SUE DONOHOE: Again each year the committee spends time tweaking and looking at the principles and procedures in order to try and maintain the integrity of the process and the balance of the process. And clearly, the principle as it read, was if two teams with similar seeding or in the same contingent, same geographic region, the higher seeded team will maintain that geographic region. It just so happened last year that LSU was a higher seeded team than was Tennessee. Chattanooga was the closest available site for LSU so LSU got the nod because they were a higher seeded team than was Tennessee. Tennessee got sent away.
JONI COMSTOCK: I am back on.
Q. Can you expand on the Big 10 question again, just the Big 10 having relatively lower RPI this year how that might affect Ohio State as a not No. 1 seed? -- (inaudible) --
JONI COMSTOCK: Again, I don't think that at this point obviously we can comment or guess even the number of teams that the Big 10 necessarily will get in. I was just commenting that in comparison to other years it does appear if you look at the Conference RPI that the Big 10 is down. But that will not? -- that Conference RPI not have a bearing on the number of teams that are selected. It's obviously an evaluation and a major of how each of the teams (inaudible) as a group of them, but we'll look at each of the teams and make decisions from there. It will become very important, whether it's Ohio State or whoever it might be, in the Big 10, looking at what they have done within the Conference and then also certainly outside of the Conference.
Q. In regards to Iowa and Indiana, both of them left a bad final impression with blowout losses in their last game. How much does that kind of last impression effect the way you look at those teams?
JONI COMSTOCK: Well, as we talked about Rutgers and some of the other teams earlier, again, I feel certain that the committee watched the game last night; that it will? -- as we make all of those judgments, that yes, that's a piece, but I don't think and I have a lot of confidence in the committee members, that we won't let just one game? -- again, it is the evaluation of the total season and you can't overweight just, you know, one game, whether it's the last one at the end of the season or whatever point. We'll be very careful about that.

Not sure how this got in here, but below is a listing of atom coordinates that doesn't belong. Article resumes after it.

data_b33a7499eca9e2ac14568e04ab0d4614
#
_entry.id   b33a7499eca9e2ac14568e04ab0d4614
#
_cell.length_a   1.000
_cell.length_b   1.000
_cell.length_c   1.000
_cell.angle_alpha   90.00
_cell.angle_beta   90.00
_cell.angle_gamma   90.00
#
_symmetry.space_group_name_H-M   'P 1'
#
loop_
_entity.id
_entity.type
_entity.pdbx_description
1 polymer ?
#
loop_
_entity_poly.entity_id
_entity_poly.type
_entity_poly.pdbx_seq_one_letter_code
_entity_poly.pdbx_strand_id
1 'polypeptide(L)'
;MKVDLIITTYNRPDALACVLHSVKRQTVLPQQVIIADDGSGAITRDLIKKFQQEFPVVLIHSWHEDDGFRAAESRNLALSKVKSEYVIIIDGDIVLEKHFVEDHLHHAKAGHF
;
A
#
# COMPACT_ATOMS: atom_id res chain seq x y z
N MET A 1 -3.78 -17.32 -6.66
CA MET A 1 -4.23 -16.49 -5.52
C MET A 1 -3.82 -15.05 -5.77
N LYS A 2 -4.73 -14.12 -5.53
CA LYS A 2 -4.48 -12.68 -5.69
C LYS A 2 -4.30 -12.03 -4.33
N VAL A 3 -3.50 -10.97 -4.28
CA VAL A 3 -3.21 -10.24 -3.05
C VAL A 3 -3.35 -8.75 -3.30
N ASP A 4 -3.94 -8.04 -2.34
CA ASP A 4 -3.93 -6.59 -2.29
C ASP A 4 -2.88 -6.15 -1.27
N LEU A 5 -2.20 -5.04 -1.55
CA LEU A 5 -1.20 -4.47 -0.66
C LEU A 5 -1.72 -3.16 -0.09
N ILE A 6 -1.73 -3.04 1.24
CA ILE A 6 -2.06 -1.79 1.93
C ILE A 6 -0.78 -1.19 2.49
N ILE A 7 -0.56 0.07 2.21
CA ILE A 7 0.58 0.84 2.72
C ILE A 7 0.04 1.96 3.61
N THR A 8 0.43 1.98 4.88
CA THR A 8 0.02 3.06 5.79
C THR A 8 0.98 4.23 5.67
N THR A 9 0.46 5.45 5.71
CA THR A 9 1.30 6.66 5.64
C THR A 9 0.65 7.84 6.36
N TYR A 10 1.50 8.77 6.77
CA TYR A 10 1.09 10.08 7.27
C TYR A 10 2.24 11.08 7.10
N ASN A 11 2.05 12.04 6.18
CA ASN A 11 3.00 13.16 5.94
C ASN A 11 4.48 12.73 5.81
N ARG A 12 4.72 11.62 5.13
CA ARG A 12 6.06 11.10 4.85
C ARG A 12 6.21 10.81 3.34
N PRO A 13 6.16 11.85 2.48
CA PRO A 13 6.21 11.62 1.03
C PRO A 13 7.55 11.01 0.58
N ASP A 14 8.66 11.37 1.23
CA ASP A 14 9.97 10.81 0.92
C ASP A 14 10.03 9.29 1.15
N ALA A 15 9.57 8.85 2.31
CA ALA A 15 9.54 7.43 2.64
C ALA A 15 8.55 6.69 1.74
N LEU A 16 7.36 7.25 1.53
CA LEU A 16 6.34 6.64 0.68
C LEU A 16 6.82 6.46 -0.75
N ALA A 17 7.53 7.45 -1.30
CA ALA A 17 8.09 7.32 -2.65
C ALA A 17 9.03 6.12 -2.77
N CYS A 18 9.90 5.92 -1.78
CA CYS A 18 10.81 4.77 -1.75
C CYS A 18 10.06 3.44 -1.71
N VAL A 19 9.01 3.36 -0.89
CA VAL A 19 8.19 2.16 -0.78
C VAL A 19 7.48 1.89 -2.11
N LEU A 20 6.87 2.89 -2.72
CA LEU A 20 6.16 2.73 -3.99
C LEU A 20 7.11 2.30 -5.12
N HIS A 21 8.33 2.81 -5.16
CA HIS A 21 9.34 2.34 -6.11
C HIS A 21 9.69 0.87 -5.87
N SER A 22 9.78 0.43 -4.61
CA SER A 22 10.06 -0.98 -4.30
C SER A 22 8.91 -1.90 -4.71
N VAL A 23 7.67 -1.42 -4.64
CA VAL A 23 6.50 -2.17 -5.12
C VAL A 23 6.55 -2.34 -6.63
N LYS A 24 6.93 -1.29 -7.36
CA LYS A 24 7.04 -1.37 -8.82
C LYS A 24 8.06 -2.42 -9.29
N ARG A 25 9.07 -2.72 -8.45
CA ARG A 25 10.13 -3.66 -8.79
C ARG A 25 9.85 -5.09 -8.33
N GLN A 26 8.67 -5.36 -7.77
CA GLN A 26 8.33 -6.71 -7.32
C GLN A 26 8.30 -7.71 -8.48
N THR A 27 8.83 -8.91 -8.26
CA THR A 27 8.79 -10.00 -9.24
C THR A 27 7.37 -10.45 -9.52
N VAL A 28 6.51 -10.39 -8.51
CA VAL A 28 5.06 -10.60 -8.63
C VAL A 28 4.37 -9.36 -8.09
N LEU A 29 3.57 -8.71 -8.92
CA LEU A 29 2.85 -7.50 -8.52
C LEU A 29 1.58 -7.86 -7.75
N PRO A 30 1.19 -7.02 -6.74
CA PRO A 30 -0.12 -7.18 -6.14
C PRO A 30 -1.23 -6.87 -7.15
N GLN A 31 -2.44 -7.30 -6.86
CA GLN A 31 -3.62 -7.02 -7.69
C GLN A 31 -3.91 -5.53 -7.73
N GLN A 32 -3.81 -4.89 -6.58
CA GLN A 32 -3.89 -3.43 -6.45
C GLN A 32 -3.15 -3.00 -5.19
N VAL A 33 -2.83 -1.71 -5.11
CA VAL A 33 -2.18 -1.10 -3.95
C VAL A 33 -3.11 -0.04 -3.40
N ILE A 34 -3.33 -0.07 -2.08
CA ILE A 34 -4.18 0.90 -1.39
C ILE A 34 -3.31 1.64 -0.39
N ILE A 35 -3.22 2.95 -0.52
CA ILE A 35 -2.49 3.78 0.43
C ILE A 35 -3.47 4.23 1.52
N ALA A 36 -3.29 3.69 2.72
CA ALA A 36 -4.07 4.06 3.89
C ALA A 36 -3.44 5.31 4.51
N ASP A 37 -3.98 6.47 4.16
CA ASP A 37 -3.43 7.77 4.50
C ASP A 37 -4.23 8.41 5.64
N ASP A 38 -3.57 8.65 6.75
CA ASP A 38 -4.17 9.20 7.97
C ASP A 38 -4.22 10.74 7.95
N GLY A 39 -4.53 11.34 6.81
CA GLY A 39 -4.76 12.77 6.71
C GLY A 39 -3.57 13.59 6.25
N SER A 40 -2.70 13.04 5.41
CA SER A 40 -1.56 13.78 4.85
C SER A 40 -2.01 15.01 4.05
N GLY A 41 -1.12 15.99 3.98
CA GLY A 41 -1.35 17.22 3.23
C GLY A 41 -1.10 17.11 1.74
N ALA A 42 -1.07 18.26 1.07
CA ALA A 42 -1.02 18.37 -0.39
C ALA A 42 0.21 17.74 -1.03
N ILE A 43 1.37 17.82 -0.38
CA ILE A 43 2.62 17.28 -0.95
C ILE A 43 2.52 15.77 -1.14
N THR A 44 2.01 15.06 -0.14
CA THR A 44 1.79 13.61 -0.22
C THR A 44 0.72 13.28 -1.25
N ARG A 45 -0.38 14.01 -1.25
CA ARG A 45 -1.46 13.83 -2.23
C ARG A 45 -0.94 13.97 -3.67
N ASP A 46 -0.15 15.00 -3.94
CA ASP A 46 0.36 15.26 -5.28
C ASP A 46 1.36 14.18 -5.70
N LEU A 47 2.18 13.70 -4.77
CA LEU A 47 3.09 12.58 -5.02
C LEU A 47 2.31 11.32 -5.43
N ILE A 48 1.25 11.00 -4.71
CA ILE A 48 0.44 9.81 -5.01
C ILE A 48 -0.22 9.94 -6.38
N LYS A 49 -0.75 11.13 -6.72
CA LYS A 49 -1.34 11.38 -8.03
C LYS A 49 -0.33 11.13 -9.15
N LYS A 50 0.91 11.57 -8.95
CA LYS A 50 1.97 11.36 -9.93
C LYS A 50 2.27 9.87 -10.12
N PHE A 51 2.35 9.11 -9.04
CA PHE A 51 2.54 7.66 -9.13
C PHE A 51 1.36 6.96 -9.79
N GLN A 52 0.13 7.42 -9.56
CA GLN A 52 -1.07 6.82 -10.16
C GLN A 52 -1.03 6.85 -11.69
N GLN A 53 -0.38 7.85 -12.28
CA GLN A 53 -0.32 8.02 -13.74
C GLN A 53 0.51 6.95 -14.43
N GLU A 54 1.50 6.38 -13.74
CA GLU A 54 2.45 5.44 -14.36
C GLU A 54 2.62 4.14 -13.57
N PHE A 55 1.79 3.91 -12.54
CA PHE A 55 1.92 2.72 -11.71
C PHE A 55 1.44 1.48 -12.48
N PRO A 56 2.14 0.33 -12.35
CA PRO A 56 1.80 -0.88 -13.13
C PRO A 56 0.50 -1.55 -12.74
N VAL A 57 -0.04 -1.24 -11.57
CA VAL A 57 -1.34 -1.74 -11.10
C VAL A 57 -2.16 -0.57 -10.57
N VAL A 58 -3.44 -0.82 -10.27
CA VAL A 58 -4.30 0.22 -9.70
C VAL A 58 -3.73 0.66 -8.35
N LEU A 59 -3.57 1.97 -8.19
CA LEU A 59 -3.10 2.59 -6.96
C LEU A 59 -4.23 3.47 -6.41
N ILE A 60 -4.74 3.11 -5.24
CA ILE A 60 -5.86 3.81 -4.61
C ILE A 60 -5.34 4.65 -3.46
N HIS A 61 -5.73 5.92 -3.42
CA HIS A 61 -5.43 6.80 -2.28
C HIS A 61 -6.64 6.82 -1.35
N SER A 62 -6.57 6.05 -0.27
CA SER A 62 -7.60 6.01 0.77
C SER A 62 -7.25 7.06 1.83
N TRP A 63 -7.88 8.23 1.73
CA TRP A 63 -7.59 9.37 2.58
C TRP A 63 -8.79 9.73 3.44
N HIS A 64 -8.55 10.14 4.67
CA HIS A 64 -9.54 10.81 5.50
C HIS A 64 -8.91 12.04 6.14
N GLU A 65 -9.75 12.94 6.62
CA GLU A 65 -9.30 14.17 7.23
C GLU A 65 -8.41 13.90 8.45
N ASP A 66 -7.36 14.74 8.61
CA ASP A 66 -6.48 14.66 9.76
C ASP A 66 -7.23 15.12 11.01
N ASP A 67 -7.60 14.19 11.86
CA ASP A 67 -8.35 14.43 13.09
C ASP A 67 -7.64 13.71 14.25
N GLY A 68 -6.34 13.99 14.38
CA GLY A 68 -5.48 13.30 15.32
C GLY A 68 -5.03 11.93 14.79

Q. Following up, how heavily weighted are the final 10 games, particularly for a team who may take a pretty good slide in those last 10 games?
JONI COMSTOCK: Without a doubt, we look closely, because I think it is definitely an indication of, you know, how the team has progressed, how they are playing and the committee's responsibility is to pick the best 64 teams that are -- that deserve the opportunity to go into the NCAA tournament. So, yes, it is an important factor but it's one of many.
Q. Can you expand on your comment at the very beginning of why you considered it a calculated risk moving from Sunday to Monday?
JONI COMSTOCK: As much as anything, we often in years have referred to "Selection Sunday" and that has become very much a tradition with sports, with NCAA basketball and people connect with that. However, I think that you can go back in our -- the history and, you know, (inaudible) development of Women's basketball and we have done any number of things to try to get a -- (inaudible) -- take some risks. We have moved the Championship day and we see this as?? -- you know, we can't predict for sure how it's going to impact the coverage. We're hoping that it is going to be a positive thing, but we're going to make this move, see how it works out on Monday; then evaluate it after the season and go from there.